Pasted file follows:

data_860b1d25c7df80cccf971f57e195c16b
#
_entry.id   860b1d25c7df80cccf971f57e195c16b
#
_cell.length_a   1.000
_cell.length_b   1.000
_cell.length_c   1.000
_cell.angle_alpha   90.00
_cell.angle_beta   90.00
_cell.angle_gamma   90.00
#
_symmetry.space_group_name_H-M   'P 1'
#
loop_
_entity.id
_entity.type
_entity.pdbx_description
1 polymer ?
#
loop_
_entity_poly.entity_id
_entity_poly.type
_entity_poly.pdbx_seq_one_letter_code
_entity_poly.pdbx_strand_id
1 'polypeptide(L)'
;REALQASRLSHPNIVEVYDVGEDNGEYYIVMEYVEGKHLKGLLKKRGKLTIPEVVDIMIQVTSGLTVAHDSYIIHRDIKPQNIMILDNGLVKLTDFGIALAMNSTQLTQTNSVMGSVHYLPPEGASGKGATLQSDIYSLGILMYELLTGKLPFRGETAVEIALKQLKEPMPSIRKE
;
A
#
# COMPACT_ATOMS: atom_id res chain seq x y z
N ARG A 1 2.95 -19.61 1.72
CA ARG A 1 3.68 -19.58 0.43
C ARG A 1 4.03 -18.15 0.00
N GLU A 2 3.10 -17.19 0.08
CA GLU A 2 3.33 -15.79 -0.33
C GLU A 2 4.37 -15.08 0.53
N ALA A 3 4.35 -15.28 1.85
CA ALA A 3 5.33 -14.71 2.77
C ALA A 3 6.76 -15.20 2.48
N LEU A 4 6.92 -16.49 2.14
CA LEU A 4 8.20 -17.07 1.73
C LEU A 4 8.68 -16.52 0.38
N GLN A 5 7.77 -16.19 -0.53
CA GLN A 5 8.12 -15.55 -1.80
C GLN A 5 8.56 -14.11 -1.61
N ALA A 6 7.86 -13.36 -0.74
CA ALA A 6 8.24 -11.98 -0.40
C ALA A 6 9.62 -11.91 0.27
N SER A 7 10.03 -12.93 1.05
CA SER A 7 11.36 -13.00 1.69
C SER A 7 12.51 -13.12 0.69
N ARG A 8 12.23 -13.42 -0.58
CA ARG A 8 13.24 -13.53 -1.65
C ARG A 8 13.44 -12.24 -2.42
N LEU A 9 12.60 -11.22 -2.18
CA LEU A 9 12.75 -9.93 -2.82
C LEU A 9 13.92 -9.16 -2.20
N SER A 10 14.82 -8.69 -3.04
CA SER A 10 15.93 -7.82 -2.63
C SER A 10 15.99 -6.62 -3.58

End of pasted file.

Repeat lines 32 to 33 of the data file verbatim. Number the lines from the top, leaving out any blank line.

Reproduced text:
CA ARG A 1 3.68 -19.58 0.43
C ARG A 1 4.03 -18.15 0.00